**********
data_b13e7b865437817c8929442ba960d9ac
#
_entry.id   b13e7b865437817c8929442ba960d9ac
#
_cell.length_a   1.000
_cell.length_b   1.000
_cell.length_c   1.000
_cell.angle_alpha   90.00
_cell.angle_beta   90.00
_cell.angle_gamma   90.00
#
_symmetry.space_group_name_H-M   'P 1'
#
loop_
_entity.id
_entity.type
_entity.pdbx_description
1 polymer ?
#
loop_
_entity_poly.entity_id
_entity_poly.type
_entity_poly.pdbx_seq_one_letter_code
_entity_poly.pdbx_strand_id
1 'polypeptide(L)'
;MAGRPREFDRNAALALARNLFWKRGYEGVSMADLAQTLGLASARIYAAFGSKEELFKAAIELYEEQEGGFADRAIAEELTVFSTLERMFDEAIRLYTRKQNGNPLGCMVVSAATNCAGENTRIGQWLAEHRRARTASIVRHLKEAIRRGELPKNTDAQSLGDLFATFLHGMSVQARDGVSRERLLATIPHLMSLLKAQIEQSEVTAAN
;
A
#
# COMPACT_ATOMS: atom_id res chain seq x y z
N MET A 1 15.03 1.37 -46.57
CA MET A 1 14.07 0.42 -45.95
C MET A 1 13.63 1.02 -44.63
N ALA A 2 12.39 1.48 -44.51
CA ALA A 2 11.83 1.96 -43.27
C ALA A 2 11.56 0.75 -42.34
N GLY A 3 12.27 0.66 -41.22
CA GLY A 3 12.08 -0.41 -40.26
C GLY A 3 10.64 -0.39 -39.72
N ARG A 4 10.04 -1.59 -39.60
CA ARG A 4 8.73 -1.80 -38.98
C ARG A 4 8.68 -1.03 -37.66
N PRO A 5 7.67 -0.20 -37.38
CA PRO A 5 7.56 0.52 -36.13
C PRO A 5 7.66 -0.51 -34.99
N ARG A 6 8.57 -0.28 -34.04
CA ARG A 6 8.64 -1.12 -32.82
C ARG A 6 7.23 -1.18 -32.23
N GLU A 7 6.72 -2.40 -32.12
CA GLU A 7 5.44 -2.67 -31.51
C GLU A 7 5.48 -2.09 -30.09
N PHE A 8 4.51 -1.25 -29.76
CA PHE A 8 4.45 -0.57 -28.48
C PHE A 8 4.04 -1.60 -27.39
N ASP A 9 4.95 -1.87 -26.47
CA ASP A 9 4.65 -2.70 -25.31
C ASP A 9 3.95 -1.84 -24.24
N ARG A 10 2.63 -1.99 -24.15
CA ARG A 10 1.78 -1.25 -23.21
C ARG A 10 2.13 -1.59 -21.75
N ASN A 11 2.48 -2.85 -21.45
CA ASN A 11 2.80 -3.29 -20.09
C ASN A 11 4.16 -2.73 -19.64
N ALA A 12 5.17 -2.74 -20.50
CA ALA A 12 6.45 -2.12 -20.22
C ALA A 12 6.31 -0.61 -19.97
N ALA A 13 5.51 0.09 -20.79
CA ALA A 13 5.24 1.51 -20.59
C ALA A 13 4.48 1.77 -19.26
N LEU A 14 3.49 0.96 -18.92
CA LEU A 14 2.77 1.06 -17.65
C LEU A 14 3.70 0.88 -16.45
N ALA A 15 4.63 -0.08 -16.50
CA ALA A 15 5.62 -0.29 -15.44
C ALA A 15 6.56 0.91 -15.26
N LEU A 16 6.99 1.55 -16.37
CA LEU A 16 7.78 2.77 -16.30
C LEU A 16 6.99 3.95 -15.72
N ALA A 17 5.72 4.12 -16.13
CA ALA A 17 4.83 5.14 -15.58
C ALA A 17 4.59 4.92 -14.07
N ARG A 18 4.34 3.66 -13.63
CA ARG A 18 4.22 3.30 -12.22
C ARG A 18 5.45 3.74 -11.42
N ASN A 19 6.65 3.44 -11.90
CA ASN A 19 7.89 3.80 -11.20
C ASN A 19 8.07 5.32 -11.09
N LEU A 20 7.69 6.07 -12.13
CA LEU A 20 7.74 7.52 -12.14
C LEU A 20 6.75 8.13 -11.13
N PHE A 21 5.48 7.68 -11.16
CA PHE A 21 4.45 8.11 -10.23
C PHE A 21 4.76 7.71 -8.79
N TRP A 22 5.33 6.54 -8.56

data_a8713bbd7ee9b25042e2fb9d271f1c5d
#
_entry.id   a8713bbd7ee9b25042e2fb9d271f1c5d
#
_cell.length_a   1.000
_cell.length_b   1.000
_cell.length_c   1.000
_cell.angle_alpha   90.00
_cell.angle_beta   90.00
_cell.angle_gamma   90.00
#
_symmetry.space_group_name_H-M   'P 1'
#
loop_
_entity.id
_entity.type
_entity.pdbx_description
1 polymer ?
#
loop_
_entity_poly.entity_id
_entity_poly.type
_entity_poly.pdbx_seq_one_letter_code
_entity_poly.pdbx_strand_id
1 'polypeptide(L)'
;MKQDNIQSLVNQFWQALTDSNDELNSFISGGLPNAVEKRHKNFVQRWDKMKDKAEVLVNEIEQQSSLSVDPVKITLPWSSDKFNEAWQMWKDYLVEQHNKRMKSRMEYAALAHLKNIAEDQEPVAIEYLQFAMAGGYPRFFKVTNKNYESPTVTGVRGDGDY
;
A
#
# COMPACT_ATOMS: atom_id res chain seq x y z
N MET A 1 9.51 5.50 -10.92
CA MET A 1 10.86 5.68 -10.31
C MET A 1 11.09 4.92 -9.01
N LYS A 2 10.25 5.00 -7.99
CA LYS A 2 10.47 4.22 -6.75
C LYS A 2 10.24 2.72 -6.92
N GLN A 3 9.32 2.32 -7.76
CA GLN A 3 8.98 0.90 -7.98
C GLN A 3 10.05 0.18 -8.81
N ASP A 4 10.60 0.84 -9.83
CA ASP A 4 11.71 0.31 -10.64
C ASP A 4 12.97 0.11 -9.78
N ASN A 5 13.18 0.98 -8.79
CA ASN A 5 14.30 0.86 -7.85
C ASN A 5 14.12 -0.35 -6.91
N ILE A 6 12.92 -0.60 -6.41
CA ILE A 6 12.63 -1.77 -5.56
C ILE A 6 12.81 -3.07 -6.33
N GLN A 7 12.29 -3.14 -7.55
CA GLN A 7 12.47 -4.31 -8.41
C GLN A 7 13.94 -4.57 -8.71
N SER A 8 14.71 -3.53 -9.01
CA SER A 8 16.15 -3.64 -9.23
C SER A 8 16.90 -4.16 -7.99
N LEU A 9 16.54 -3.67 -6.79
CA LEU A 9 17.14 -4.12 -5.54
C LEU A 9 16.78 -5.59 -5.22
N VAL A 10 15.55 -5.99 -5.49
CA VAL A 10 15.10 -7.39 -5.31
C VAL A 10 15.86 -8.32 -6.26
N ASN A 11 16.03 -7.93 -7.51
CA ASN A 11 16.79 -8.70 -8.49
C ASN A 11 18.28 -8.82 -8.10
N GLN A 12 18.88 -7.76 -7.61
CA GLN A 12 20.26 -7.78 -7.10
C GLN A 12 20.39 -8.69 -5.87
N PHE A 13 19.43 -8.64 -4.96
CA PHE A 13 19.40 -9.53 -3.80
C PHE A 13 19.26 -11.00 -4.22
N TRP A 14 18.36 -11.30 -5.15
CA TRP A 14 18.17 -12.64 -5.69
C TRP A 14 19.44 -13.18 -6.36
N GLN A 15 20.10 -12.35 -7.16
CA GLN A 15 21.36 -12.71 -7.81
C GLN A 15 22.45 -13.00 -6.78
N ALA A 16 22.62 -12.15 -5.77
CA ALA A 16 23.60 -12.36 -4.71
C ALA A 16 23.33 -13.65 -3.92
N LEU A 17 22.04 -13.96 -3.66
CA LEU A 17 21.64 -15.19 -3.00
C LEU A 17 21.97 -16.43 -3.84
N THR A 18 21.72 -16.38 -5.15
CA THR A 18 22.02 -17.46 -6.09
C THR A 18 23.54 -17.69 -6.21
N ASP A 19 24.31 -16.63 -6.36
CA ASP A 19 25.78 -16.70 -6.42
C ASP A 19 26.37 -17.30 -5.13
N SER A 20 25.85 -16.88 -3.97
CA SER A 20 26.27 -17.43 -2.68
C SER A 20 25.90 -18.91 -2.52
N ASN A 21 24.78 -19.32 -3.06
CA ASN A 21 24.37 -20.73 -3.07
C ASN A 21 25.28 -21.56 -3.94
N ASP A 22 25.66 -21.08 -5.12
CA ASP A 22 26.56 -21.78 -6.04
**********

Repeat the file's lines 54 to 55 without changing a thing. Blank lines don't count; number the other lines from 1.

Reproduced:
C PHE A 8 4.04 -1.60 -27.39
N ASP A 9 4.95 -1.87 -26.47